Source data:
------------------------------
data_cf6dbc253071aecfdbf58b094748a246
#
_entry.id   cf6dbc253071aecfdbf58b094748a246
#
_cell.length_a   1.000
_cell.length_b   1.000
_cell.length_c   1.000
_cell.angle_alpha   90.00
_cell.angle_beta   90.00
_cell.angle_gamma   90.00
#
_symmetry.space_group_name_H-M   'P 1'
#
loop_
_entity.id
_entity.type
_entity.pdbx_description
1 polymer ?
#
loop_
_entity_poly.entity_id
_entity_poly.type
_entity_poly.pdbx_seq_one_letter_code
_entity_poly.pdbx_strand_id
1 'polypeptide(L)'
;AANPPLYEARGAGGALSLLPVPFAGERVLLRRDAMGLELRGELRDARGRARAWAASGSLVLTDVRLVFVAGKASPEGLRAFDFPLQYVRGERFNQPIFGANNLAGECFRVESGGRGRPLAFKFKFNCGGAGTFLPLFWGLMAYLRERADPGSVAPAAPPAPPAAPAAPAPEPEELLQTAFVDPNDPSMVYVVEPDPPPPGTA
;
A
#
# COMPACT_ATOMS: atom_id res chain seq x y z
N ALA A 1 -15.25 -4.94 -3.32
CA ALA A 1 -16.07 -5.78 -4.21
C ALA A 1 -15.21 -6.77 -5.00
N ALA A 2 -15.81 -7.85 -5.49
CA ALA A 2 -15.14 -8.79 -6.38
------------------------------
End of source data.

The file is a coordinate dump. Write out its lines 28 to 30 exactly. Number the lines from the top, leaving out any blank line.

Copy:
A
#
# COMPACT_ATOMS: atom_id res chain seq x y z